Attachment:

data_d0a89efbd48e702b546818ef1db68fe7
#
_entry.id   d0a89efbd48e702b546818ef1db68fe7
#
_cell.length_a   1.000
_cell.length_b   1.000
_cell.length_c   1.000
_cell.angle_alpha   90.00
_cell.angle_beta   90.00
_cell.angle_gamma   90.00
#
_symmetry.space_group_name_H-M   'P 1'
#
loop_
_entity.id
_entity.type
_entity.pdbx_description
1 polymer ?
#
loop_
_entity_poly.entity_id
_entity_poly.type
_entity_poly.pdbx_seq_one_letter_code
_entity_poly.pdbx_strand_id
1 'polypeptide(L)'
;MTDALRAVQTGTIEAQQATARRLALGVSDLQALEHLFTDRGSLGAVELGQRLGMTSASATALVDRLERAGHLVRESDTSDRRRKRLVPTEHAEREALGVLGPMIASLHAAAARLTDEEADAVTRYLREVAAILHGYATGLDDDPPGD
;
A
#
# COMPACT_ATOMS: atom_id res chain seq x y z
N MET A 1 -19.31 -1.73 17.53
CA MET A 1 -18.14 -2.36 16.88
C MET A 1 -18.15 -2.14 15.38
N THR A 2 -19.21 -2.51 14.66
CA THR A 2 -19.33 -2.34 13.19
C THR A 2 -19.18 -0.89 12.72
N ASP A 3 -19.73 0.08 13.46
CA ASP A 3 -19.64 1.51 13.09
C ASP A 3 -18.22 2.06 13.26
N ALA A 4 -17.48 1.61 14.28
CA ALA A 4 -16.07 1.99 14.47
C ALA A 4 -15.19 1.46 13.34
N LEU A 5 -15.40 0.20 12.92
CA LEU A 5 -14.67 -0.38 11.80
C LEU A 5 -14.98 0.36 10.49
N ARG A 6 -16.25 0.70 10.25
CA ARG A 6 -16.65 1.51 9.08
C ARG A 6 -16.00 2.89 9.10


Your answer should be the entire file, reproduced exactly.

data_d0a89efbd48e702b546818ef1db68fe7
#
_entry.id   d0a89efbd48e702b546818ef1db68fe7
#
_cell.length_a   1.000
_cell.length_b   1.000
_cell.length_c   1.000
_cell.angle_alpha   90.00
_cell.angle_beta   90.00
_cell.angle_gamma   90.00
#
_symmetry.space_group_name_H-M   'P 1'
#
loop_
_entity.id
_entity.type
_entity.pdbx_description
1 polymer ?
#
loop_
_entity_poly.entity_id
_entity_poly.type
_entity_poly.pdbx_seq_one_letter_code
_entity_poly.pdbx_strand_id
1 'polypeptide(L)'
;MTDALRAVQTGTIEAQQATARRLALGVSDLQALEHLFTDRGSLGAVELGQRLGMTSASATALVDRLERAGHLVRESDTSDRRRKRLVPTEHAEREALGVLGPMIASLHAAAARLTDEEADAVTRYLREVAAILHGYATGLDDDPPGD
;
A
#
# COMPACT_ATOMS: atom_id res chain seq x y z
N MET A 1 -19.31 -1.73 17.53
CA MET A 1 -18.14 -2.36 16.88
C MET A 1 -18.15 -2.14 15.38
N THR A 2 -19.21 -2.51 14.66
CA THR A 2 -19.33 -2.34 13.19
C THR A 2 -19.18 -0.89 12.72
N ASP A 3 -19.73 0.08 13.46
CA ASP A 3 -19.64 1.51 13.09
C ASP A 3 -18.22 2.06 13.26
N ALA A 4 -17.48 1.61 14.28
CA ALA A 4 -16.07 1.99 14.47
C ALA A 4 -15.19 1.46 13.34
N LEU A 5 -15.40 0.20 12.92
CA LEU A 5 -14.67 -0.38 11.80
C LEU A 5 -14.98 0.36 10.49
N ARG A 6 -16.25 0.70 10.25
CA ARG A 6 -16.65 1.51 9.08
C ARG A 6 -16.00 2.89 9.10